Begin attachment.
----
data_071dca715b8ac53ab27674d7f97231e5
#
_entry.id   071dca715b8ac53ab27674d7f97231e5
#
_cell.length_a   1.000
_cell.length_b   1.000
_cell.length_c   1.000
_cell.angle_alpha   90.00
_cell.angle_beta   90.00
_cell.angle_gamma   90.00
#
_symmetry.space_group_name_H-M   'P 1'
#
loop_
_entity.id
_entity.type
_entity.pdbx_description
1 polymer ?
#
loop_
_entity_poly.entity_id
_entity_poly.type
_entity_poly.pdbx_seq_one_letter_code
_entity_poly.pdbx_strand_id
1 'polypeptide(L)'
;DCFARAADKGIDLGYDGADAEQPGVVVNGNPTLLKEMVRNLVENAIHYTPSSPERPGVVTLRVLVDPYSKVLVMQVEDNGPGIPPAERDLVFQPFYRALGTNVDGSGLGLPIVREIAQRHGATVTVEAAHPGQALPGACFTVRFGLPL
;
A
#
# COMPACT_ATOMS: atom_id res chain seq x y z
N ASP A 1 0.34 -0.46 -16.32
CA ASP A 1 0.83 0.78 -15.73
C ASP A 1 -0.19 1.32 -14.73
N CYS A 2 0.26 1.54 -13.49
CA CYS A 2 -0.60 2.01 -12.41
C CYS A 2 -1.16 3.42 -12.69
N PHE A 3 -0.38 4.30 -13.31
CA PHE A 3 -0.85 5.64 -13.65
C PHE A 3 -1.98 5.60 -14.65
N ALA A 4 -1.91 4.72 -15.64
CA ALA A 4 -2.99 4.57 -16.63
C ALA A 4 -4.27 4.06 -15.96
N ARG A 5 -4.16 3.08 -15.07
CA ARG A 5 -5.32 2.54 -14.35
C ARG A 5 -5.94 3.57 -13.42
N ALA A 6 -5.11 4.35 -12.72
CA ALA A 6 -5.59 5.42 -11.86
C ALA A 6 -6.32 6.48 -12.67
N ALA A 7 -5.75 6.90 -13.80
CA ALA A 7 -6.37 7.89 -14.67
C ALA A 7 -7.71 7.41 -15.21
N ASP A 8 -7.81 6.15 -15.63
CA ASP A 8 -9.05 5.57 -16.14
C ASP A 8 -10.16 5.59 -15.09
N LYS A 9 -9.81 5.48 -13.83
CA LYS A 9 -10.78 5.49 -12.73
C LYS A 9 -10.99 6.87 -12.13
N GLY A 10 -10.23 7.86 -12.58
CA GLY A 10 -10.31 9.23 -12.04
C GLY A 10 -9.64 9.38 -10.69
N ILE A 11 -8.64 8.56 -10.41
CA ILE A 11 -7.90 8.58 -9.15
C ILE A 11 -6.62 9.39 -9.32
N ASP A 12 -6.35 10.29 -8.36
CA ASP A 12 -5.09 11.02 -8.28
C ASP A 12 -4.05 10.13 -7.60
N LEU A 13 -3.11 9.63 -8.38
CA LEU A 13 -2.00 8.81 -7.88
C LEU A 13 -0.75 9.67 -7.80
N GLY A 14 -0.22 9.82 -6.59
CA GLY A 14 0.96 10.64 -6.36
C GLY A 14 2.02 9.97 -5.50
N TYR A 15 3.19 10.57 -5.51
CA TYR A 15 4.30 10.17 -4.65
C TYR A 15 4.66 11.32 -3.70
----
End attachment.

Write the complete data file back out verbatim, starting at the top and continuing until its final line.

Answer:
data_071dca715b8ac53ab27674d7f97231e5
#
_entry.id   071dca715b8ac53ab27674d7f97231e5
#
_cell.length_a   1.000
_cell.length_b   1.000
_cell.length_c   1.000
_cell.angle_alpha   90.00
_cell.angle_beta   90.00
_cell.angle_gamma   90.00
#
_symmetry.space_group_name_H-M   'P 1'
#
loop_
_entity.id
_entity.type
_entity.pdbx_description
1 polymer ?
#
loop_
_entity_poly.entity_id
_entity_poly.type
_entity_poly.pdbx_seq_one_letter_code
_entity_poly.pdbx_strand_id
1 'polypeptide(L)'
;DCFARAADKGIDLGYDGADAEQPGVVVNGNPTLLKEMVRNLVENAIHYTPSSPERPGVVTLRVLVDPYSKVLVMQVEDNGPGIPPAERDLVFQPFYRALGTNVDGSGLGLPIVREIAQRHGATVTVEAAHPGQALPGACFTVRFGLPL
;
A
#
# COMPACT_ATOMS: atom_id res chain seq x y z
N ASP A 1 0.34 -0.46 -16.32
CA ASP A 1 0.83 0.78 -15.73
C ASP A 1 -0.19 1.32 -14.73
N CYS A 2 0.26 1.54 -13.49
CA CYS A 2 -0.60 2.01 -12.41
C CYS A 2 -1.16 3.42 -12.69
N PHE A 3 -0.38 4.30 -13.31
CA PHE A 3 -0.85 5.64 -13.65
C PHE A 3 -1.98 5.60 -14.65
N ALA A 4 -1.91 4.72 -15.64
CA ALA A 4 -2.99 4.57 -16.63
C ALA A 4 -4.27 4.06 -15.96
N ARG A 5 -4.16 3.08 -15.07
CA ARG A 5 -5.32 2.54 -14.35
C ARG A 5 -5.94 3.57 -13.42
N ALA A 6 -5.11 4.35 -12.72
CA ALA A 6 -5.59 5.42 -11.86
C ALA A 6 -6.32 6.48 -12.67
N ALA A 7 -5.75 6.90 -13.80
CA ALA A 7 -6.37 7.89 -14.67
C ALA A 7 -7.71 7.41 -15.21
N ASP A 8 -7.81 6.15 -15.63
CA ASP A 8 -9.05 5.57 -16.14
C ASP A 8 -10.16 5.59 -15.09
N LYS A 9 -9.81 5.48 -13.83
CA LYS A 9 -10.78 5.49 -12.73
C LYS A 9 -10.99 6.87 -12.13
N GLY A 10 -10.23 7.86 -12.58
CA GLY A 10 -10.31 9.23 -12.04
C GLY A 10 -9.64 9.38 -10.69
N ILE A 11 -8.64 8.56 -10.41
CA ILE A 11 -7.90 8.58 -9.15
C ILE A 11 -6.62 9.39 -9.32
N ASP A 12 -6.35 10.29 -8.36
CA ASP A 12 -5.09 11.02 -8.28
C ASP A 12 -4.05 10.13 -7.60
N LEU A 13 -3.11 9.63 -8.38
CA LEU A 13 -2.00 8.81 -7.88
C LEU A 13 -0.75 9.67 -7.80
N GLY A 14 -0.22 9.82 -6.59
CA GLY A 14 0.96 10.64 -6.36
C GLY A 14 2.02 9.97 -5.50
N TYR A 15 3.19 10.57 -5.51
CA TYR A 15 4.30 10.17 -4.65
C TYR A 15 4.66 11.32 -3.70